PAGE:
Lower Unemployment, Smaller Labor Force
Unemployment fell in southwestern Pennsylvania in April compared to one year earlier, but the region’s labor force continues to shrink.
The seasonally adjusted unemployment rate in the seven-county Pittsburgh Metropolitan Statistical Area decreased from 5.2 percent in April 2017 to 4.3 percent in April 2018, according to U.S. Bureau of Labor Statistics data.
Within the region, Butler County had the lowest unemployment rate at 4.1 percent. Fayette County had the highest at 6.2 percent for the most recent year-over-year period.
Despite the recent decline, the unemployment rate in the Pittsburgh MSA continues to be higher than the national rate, which is 3.9 percent.
Meanwhile, the region’s labor force lost 21,200 workers from April 2017 to April 2018.
“Retirements are becoming a bigger factor,” said Jim Futrell, vice president, market research, Allegheny Conference on Community Development. “Retirements are going to constrain the labor force and we have to figure out how to bolt that up again.”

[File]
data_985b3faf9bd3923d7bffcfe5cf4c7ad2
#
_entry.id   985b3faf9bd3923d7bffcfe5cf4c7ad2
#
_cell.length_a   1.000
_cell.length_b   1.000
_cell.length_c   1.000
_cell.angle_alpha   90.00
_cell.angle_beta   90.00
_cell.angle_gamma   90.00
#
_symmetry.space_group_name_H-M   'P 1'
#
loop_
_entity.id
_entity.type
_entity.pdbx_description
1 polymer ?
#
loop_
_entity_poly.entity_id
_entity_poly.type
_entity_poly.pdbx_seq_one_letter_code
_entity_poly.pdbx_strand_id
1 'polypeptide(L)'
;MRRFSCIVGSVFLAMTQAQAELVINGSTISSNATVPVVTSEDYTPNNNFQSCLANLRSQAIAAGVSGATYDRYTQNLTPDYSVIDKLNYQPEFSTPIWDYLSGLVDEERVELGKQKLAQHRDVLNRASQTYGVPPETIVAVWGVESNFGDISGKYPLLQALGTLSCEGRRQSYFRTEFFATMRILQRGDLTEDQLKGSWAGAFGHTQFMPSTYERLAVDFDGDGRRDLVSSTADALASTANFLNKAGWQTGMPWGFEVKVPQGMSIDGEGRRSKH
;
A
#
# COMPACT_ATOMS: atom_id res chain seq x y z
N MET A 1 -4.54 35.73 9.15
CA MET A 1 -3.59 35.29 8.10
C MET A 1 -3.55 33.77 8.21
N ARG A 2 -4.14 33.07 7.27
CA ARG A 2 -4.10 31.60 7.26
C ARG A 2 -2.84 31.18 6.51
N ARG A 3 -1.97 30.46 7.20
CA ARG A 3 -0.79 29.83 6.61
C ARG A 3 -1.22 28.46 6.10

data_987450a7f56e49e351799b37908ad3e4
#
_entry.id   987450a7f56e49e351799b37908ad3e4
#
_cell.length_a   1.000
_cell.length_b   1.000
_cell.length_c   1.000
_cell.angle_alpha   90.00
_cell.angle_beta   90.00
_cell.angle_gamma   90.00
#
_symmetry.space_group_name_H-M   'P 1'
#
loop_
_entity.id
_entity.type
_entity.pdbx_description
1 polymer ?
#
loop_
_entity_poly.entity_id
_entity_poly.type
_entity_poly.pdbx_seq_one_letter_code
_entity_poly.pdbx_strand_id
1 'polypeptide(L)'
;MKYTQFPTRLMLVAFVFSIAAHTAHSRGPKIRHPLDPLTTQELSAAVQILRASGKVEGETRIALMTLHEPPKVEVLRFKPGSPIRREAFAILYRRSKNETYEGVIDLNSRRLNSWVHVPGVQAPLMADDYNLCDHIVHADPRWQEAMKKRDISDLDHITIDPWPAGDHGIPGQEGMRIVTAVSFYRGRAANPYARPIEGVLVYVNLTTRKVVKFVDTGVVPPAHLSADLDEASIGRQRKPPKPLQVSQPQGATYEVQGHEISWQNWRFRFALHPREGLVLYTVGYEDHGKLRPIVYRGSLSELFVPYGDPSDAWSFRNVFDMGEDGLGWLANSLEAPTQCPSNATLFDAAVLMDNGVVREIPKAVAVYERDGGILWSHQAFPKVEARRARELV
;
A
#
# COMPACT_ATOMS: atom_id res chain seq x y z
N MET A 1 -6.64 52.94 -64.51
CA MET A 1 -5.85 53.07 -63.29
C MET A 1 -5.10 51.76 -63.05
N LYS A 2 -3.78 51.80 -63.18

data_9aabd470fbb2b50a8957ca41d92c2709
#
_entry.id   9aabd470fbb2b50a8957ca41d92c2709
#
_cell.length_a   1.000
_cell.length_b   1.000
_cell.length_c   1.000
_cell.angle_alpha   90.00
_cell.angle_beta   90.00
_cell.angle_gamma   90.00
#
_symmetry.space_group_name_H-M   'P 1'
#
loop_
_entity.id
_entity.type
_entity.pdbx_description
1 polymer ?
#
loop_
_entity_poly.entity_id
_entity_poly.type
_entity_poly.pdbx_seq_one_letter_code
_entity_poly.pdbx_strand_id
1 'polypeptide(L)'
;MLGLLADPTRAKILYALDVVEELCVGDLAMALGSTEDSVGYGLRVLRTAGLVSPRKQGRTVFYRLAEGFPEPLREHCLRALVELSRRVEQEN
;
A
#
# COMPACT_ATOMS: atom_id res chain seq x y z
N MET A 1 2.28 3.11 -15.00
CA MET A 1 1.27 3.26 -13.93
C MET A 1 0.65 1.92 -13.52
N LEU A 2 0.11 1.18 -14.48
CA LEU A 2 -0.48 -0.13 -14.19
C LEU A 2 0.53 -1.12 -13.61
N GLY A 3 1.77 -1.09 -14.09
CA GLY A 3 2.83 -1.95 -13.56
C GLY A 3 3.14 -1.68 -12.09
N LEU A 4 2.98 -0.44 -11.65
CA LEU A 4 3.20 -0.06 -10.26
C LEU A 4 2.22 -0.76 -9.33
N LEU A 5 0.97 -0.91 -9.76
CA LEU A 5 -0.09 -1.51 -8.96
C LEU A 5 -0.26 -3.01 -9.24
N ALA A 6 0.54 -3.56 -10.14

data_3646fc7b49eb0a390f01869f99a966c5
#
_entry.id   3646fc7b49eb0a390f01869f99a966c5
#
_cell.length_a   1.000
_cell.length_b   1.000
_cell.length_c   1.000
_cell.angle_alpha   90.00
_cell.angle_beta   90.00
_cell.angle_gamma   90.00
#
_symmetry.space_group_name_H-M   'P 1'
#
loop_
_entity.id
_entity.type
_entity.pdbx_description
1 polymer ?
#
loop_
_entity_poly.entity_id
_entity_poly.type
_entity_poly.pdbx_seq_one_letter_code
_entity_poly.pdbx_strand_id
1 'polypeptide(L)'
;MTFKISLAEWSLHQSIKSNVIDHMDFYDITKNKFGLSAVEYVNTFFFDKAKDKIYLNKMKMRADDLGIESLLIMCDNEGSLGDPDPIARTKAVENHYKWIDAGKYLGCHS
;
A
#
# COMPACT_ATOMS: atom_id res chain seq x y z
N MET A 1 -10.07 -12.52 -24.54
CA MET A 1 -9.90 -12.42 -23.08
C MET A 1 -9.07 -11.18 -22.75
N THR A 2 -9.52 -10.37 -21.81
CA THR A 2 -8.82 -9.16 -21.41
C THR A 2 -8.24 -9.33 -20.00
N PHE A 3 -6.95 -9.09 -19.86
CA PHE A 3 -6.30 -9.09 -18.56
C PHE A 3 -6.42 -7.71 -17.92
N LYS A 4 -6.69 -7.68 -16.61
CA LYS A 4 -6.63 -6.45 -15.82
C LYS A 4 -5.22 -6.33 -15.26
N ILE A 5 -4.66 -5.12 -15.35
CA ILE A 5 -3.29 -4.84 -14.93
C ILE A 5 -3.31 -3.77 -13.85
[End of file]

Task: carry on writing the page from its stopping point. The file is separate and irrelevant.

Students graduating from local colleges are one source of workers local employers are more aggressively pursuing to fill out the labor force, said Linda Topoleski, vice president for workforce operations and programs at the Allegheny Conference.
“We’ve seen changes in employers in terms of their hiring practices. They’re more willing to hire more fresh-out students that are already here. A couple of years’ ago, we saw a large portion of our job postings requesting three to five years experience. Now we’re more often seeing zero to three years experience. What that means for us is that more students that are already here would be able to stay here.”
And those whose skills are in demand are clear winners. “The balance is more in favor of talent now that we’re in the tightest labor market we’ve seen in some time,” Topoleski said.